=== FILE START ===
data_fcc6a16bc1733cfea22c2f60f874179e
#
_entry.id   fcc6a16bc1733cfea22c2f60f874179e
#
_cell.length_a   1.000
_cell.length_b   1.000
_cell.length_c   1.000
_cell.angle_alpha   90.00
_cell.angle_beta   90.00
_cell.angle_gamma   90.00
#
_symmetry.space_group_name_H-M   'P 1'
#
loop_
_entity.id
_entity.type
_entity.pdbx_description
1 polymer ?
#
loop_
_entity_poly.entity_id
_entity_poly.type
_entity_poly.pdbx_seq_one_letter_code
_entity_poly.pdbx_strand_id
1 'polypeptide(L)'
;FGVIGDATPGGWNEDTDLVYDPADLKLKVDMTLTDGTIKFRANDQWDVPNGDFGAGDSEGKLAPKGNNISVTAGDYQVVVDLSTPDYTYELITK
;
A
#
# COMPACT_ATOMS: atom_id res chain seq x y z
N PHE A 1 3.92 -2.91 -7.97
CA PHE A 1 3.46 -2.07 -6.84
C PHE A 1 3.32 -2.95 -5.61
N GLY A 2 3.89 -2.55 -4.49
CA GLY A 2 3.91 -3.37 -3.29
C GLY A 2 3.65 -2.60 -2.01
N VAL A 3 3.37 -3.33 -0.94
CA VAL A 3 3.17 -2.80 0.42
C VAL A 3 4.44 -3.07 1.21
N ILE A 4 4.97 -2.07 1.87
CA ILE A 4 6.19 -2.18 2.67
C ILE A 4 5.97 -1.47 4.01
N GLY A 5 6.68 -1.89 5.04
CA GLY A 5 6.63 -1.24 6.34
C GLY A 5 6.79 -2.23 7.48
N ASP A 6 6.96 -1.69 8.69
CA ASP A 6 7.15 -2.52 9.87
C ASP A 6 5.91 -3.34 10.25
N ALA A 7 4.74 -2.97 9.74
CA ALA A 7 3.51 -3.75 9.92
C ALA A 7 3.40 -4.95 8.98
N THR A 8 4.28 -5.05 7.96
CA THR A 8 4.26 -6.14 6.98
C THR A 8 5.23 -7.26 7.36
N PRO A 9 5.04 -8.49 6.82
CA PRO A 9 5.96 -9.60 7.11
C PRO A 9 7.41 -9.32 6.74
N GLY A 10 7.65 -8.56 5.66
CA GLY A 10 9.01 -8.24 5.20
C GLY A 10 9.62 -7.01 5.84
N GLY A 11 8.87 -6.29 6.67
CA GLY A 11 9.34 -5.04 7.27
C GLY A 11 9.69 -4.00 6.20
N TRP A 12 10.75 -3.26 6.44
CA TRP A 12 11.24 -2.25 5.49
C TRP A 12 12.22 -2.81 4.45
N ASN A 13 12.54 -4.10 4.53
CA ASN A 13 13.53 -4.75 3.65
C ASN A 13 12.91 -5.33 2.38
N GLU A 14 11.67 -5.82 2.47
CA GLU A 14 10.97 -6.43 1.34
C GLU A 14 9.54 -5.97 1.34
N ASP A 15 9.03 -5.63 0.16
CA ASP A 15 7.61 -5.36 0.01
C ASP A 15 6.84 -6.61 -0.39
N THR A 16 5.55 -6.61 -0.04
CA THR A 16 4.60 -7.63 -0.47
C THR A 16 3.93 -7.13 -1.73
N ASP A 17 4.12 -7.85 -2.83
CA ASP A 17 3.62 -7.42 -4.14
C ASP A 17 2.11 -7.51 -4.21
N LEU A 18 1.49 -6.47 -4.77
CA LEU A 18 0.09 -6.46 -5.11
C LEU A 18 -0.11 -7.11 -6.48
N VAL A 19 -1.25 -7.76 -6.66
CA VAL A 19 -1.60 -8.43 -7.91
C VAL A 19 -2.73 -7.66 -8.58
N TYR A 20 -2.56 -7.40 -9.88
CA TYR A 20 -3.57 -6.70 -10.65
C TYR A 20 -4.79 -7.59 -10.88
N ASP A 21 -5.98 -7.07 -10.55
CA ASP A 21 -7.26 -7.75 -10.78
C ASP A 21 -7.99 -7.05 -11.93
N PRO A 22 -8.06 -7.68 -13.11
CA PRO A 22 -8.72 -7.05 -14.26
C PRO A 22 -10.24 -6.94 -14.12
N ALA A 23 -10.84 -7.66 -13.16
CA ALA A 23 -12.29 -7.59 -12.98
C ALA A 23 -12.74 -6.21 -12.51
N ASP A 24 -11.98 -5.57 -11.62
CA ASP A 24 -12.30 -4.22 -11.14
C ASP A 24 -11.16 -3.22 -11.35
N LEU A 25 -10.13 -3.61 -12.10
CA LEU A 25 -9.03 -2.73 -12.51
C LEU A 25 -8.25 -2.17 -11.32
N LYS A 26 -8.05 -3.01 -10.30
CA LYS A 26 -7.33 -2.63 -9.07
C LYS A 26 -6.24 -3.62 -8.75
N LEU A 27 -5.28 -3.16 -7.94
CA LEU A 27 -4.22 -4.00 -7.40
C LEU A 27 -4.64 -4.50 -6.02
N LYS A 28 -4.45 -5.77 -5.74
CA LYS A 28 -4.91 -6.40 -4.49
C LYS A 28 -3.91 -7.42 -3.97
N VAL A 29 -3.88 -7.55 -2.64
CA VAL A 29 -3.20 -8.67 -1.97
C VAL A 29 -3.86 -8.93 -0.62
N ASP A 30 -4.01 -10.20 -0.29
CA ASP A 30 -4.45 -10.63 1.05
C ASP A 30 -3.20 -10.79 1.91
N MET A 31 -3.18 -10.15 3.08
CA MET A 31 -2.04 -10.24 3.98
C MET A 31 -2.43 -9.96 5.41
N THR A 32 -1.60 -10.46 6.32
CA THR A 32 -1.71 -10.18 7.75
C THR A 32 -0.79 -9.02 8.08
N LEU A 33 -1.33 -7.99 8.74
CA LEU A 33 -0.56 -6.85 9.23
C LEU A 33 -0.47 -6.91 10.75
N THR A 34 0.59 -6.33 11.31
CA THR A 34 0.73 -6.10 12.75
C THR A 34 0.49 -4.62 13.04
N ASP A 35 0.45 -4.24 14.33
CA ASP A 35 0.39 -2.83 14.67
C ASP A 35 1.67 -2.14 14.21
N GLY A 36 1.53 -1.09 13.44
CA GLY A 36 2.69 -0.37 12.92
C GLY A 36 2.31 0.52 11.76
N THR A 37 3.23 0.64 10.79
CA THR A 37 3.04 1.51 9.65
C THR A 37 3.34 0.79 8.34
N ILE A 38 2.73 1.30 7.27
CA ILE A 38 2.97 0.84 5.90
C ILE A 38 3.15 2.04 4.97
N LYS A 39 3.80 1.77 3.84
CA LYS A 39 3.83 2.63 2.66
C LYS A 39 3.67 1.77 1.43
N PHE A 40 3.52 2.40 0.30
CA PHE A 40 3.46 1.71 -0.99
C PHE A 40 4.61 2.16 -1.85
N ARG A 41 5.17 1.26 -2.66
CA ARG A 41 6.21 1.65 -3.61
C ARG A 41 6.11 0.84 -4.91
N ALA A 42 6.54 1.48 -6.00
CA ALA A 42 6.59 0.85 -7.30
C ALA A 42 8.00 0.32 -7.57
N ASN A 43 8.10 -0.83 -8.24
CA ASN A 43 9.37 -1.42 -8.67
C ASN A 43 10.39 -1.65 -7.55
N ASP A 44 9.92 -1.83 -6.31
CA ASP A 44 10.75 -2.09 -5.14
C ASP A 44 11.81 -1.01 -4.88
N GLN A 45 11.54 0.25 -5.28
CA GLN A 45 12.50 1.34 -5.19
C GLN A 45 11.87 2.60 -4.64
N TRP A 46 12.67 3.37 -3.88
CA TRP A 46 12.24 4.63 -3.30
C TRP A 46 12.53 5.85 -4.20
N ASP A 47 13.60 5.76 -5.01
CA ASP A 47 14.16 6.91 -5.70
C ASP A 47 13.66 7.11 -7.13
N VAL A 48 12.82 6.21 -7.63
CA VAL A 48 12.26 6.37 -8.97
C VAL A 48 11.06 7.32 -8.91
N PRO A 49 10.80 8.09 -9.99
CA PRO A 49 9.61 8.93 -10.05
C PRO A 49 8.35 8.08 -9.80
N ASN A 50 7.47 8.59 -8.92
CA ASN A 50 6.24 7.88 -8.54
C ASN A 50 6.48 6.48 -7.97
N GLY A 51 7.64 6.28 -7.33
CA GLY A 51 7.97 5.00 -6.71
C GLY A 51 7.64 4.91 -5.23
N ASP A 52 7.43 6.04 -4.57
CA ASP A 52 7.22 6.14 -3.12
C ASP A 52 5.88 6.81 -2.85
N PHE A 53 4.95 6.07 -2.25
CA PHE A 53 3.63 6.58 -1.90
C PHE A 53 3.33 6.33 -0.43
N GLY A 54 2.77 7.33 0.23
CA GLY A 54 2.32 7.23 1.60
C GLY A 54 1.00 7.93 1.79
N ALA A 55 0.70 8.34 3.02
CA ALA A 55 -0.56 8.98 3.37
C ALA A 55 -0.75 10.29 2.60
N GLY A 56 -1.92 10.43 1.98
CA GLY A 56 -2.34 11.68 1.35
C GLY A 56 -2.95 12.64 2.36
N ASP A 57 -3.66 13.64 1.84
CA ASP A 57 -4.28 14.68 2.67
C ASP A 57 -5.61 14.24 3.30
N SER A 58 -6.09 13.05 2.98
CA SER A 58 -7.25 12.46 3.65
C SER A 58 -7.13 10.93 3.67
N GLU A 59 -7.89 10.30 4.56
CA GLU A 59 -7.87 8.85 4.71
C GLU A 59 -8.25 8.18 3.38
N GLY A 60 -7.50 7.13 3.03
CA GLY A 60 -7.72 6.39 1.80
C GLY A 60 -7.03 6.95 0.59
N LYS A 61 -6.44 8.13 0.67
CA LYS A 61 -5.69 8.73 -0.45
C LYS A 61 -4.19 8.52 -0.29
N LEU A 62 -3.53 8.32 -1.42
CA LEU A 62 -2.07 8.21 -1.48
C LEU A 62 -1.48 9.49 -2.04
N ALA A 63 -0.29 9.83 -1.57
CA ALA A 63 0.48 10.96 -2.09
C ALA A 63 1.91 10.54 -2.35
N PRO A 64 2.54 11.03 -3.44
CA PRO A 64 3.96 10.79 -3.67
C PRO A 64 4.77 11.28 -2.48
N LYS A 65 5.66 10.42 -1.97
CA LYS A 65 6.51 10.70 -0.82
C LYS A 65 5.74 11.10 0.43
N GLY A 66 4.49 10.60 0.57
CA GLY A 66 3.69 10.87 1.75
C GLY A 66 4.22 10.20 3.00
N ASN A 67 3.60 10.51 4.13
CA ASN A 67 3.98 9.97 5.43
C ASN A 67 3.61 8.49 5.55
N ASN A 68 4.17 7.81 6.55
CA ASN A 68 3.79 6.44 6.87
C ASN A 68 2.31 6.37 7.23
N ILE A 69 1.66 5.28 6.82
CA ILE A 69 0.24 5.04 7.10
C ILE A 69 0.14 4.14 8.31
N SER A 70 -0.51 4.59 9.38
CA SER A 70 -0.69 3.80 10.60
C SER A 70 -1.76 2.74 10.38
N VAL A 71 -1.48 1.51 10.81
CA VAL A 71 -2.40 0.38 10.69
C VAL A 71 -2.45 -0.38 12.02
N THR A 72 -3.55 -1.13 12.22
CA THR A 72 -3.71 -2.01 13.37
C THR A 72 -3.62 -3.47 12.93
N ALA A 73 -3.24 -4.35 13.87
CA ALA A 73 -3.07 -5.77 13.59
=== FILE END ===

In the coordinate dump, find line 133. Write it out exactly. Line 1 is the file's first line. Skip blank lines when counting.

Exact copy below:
N ASP A 35 0.45 -4.24 14.33